This dizzying image is of Wall Street, shot through a fisheye lens.
In case it wasn’t made perfectly clear in recent months how the American political system actually operates on its uppermost levels, here we have an object lesson to consider: Upset by the notion that the Obama administration might be working on regulating the financial industry next, some of Wall Street’s bigwigs are now focusing their funding efforts on the GOP. —KA
The New York Times:
Just two years after Mr. Obama helped his party pull in record Wall Street contributions — $89 million from the securities and investment business, according to the nonpartisan Center for Responsive Politics — some of his biggest supporters, like Mr. Dimon, have become the industry’s chief lobbyists against his regulatory agenda.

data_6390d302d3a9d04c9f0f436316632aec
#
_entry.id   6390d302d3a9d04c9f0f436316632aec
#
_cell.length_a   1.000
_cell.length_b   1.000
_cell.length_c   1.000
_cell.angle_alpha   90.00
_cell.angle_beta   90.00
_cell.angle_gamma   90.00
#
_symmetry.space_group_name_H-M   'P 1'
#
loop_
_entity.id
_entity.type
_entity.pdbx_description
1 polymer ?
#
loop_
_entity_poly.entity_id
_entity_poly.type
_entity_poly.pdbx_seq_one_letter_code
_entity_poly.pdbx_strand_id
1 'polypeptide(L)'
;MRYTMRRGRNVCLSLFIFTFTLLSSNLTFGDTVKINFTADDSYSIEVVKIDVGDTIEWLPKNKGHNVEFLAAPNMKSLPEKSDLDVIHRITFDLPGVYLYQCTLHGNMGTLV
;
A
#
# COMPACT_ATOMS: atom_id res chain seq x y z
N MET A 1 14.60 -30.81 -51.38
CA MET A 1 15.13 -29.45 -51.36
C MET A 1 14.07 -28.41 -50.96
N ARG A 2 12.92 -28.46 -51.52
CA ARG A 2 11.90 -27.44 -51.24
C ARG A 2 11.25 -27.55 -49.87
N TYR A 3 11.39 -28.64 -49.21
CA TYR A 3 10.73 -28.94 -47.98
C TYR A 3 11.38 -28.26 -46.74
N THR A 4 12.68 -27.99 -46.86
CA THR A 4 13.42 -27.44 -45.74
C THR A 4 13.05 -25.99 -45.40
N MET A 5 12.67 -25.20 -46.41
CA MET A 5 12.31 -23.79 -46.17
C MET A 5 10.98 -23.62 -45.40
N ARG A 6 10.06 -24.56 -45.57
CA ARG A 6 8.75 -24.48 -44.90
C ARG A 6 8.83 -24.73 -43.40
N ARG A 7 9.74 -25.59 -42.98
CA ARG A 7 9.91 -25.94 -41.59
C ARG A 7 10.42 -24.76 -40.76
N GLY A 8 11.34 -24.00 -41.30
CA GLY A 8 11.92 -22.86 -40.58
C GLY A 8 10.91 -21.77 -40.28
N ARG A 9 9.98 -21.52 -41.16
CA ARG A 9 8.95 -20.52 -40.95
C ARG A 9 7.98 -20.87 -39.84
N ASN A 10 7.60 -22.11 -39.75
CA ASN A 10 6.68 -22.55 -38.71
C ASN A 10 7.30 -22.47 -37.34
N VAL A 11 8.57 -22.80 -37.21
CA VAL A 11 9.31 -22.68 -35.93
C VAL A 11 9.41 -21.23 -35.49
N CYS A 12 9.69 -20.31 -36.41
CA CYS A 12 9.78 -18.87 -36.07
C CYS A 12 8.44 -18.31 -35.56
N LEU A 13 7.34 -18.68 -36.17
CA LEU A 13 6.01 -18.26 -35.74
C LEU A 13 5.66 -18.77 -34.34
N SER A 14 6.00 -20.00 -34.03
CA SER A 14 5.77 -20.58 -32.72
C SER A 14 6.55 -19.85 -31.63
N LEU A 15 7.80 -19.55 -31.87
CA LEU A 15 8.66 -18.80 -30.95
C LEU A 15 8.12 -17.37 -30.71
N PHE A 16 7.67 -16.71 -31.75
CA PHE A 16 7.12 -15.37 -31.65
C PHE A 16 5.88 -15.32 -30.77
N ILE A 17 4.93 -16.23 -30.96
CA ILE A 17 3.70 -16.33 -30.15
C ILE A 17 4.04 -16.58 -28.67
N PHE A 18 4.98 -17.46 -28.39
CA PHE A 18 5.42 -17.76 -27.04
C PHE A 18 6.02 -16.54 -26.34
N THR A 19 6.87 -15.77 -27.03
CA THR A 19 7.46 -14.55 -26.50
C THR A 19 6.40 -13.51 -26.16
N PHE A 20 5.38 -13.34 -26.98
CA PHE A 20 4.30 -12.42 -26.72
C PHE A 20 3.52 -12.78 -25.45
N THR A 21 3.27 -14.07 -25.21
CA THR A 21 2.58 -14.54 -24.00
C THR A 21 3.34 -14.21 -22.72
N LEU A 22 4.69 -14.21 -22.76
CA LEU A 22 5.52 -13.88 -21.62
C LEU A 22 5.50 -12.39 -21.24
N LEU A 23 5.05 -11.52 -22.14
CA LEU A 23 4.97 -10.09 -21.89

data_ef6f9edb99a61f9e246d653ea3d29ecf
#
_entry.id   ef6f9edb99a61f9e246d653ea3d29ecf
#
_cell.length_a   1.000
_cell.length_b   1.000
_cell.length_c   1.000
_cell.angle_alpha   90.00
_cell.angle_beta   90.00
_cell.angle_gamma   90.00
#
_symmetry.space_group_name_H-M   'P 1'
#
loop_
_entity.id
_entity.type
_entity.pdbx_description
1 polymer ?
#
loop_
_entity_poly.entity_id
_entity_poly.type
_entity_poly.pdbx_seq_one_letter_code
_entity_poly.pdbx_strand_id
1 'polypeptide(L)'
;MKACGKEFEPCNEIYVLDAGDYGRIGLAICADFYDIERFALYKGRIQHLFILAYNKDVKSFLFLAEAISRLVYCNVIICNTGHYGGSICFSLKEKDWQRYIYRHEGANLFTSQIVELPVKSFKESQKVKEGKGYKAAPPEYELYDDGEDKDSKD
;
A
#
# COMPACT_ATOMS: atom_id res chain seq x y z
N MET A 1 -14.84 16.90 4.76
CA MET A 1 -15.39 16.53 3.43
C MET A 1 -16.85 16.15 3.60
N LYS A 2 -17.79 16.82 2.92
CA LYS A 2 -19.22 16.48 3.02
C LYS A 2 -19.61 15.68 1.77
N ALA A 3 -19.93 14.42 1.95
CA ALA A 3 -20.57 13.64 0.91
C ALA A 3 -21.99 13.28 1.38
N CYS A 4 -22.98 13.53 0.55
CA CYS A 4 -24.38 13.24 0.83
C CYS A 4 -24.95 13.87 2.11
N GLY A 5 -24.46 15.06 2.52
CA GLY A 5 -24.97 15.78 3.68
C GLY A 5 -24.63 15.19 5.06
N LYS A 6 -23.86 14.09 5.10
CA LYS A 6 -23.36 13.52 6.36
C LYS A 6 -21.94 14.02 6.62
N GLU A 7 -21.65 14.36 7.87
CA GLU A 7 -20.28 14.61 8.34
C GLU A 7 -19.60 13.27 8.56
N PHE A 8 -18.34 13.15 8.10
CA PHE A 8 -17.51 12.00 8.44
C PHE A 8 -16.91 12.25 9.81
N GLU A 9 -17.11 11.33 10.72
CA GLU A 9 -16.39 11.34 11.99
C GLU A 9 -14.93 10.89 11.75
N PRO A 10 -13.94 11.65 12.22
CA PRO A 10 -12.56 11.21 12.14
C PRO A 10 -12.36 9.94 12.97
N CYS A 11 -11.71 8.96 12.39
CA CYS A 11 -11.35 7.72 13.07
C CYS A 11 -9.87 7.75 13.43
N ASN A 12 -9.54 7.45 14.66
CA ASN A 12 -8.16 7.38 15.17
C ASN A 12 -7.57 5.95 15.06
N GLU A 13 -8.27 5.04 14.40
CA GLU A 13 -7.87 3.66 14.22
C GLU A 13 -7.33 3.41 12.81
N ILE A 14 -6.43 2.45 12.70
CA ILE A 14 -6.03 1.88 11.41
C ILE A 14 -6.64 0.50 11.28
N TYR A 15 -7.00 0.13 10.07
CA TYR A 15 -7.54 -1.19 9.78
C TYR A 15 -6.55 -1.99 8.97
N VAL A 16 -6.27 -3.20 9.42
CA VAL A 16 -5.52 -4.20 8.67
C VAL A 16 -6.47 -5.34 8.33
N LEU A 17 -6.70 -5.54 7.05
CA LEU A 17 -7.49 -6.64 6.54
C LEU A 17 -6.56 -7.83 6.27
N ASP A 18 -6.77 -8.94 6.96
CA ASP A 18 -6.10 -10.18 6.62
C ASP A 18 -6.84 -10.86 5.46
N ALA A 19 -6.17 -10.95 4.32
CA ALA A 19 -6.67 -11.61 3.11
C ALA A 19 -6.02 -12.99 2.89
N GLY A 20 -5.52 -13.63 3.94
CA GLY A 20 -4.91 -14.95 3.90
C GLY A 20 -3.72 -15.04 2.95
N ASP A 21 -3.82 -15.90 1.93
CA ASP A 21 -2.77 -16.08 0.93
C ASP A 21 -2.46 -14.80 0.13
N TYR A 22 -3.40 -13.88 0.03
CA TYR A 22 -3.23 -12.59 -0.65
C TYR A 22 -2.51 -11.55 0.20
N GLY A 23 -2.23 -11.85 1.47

Republicans are rushing to capitalize on what they call Wall Street’s “buyer’s remorse” with the Democrats. And industry executives and lobbyists are warning Democrats that if Mr. Obama keeps attacking Wall Street “fat cats,” they may fight back by withholding their cash.
“If the president doesn’t become a little more balanced and centrist in his approach, then he will likely lose that support,” said Kelly S. King, the chairman and chief executive of BB&T. Mr. King is a board member of the Financial Services Roundtable, which lobbies for the biggest banks, and last month he helped represent the industry at a private dinner at the Treasury Department.